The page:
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See detailUsing a structural root system model for an in-depth assessment of root image analysis pipeline
Lobet, Guillaume ULg; Koevoets, Iko; Tocquin, Pierre ULg et al

in bioRxiv (2016)

Root system analysis is a complex task, often performed using fully automated image analysis pipelines. However, these pipelines are usually evaluated with a limited number of ground-truth root images ... [more ▼]

Root system analysis is a complex task, often performed using fully automated image analysis pipelines. However, these pipelines are usually evaluated with a limited number of ground-truth root images, most likely of limited size and complexity. We have used a root model, ArchiSimple to create a large and diverse library of ground-truth root system images (10.000). This library was used to evaluate the accuracy and usefulness of several image descriptors classicaly used in root image analysis pipelines. Our analysis highlighted that the accuracy of the different metrics is strongly linked to the type of root system analyzed (e.g. dicot or monocot) as well as their size and complexity. Metrics that have been shown to be accurate for small dicot root systems might fail for large dicots root systems or small monocot root systems. Our study also demonstrated that the usefulness of the different metrics when trying to discriminate genotypes or experimental conditions may vary. Overall, our analysis is a call to caution when automatically analyzing root images. If a thorough calibration is not performed on the dataset of interest, unexpected errors might arise, especially for large and complex root images. To facilitate such calibration, both the image library and the different codes used in the study have been made available to the community. [less ▲]

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See detailIntegrating roots into a whole plant network of flowering time genes in Arabidopsis thaliana
Bouché, Frédéric ULg; D'Aloia, Maria; Tocquin, Pierre ULg et al

in Scientific Reports (2016), 6

Molecular data concerning the involvement of roots in the genetic pathways regulating floral transition are lacking. In this study, we performed global analyses of the root transcriptome in Arabidopsis in ... [more ▼]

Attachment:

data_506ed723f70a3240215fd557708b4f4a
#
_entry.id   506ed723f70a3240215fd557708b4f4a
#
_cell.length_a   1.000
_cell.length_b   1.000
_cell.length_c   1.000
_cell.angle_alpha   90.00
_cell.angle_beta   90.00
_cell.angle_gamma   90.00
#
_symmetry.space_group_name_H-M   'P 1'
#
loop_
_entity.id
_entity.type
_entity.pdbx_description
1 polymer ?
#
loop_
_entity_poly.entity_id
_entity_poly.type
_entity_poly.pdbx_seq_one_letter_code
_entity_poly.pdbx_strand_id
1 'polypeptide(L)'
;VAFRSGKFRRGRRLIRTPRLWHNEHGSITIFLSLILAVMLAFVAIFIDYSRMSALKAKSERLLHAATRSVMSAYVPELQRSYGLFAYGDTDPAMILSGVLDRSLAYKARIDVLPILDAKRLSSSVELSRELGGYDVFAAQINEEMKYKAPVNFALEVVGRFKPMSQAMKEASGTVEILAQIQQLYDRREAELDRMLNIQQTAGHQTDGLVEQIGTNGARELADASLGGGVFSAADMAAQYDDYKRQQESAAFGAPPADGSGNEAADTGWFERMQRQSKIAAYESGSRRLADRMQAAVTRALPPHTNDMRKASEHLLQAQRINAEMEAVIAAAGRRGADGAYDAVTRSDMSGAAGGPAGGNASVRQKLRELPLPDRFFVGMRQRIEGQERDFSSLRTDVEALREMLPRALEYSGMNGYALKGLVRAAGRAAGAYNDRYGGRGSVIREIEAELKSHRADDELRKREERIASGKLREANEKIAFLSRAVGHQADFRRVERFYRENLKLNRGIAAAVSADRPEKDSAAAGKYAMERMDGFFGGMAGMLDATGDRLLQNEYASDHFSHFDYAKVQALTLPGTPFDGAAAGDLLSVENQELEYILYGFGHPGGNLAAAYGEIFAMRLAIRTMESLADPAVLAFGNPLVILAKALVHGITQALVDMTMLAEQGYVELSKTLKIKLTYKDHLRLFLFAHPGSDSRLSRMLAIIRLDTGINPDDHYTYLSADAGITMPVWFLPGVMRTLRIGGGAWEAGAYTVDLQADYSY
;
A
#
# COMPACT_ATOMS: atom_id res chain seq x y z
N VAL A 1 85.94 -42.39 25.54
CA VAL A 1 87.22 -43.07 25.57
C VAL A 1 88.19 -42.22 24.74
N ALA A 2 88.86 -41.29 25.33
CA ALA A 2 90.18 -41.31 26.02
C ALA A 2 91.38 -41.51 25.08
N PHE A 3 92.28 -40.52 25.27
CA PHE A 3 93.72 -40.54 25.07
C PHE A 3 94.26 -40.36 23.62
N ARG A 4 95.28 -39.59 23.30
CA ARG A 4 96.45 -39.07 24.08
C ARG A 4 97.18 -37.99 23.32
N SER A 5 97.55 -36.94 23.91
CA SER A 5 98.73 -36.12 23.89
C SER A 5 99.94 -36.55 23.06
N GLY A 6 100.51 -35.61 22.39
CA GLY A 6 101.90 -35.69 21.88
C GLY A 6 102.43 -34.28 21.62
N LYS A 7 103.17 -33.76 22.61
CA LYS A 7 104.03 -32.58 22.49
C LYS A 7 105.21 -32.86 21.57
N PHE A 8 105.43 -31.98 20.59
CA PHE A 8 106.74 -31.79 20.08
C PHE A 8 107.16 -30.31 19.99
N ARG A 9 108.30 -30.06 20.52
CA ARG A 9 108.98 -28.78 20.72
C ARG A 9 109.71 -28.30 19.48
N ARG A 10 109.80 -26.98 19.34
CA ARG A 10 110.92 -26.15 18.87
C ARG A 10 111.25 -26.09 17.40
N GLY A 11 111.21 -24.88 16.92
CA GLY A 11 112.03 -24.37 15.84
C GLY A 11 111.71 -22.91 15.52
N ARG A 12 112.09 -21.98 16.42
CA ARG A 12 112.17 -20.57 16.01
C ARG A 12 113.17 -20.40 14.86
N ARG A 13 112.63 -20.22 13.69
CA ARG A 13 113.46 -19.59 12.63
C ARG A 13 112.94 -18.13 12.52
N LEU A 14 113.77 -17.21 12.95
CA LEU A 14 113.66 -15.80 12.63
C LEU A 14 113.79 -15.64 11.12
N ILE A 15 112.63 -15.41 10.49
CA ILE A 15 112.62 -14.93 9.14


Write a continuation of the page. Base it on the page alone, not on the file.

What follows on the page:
Molecular data concerning the involvement of roots in the genetic pathways regulating floral transition are lacking. In this study, we performed global analyses of the root transcriptome in Arabidopsis in order to identify flowering time genes that are expressed in the roots and genes that are differentially expressed in the roots during the induction of flowering. Data mining of public microarray experiments uncovered that about 200 genes whose mutations are reported to alter flowering time are expressed in the roots (i.e. were detected in more than 50% of the microarrays). However, only a few flowering integrator genes passed the analysis cutoff. Comparison of root transcriptome in short days and during synchronized induction of flowering by a single 22-h long day revealed that 595 genes were differentially expressed. Enrichment analyses of differentially expressed genes in root tissues, gene ontology categories, and cis-regulatory elements converged towards sugar signaling. We concluded that roots are integrated in systemic signaling, whereby carbon supply coordinates growth at the whole plant level during the induction of flowering. This coordination could involve the root circadian clock and cytokinin biosynthesis as a feed forward loop towards the shoot. [less ▲]

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See detailFunctional analysis of PEBP genes in root chicory (Cichorium intybus)
Saintmard, Nicolas ULg; Tocquin, Pierre ULg; Périlleux, Claire ULg

Poster (2016, June 09)

Manipulating plant architecture is key to increase crop yield. In this perspective, basic knowledge on the molecular mechanisms regulating plant growth and development will be fundamental for the future ... [more ▼]

Manipulating plant architecture is key to increase crop yield. In this perspective, basic knowledge on the molecular mechanisms regulating plant growth and development will be fundamental for the future of agriculture. Recent progress indicates that a family of plant genes, homologous to POSPHADITYLETHANOLAMINE-BINDING PROTEINS (PEBP) in other eukaryotes, plays critical roles in controlling shoot development traits such as branching, flowering, bud dormancy or tuberization. Very little is known however on the functions of these genes in root development. The current research will attempt to answer this question in the case of Cichorium intybus, a biannual plant cultivated for the extraction of inulin (a polymer of fructose) from its root. Functional analyses will include expression kinetics, complementation tests in Arabidopsis mutants and creation of PEBP- overexpressing or silencing chicory plants. The preliminary steps of the project are the identification of PEBP genes in chicory by in silico analyses, the determination of the time of the storage root initiation and the establishment of a regeneration protocol for the genetic transformation. [less ▲]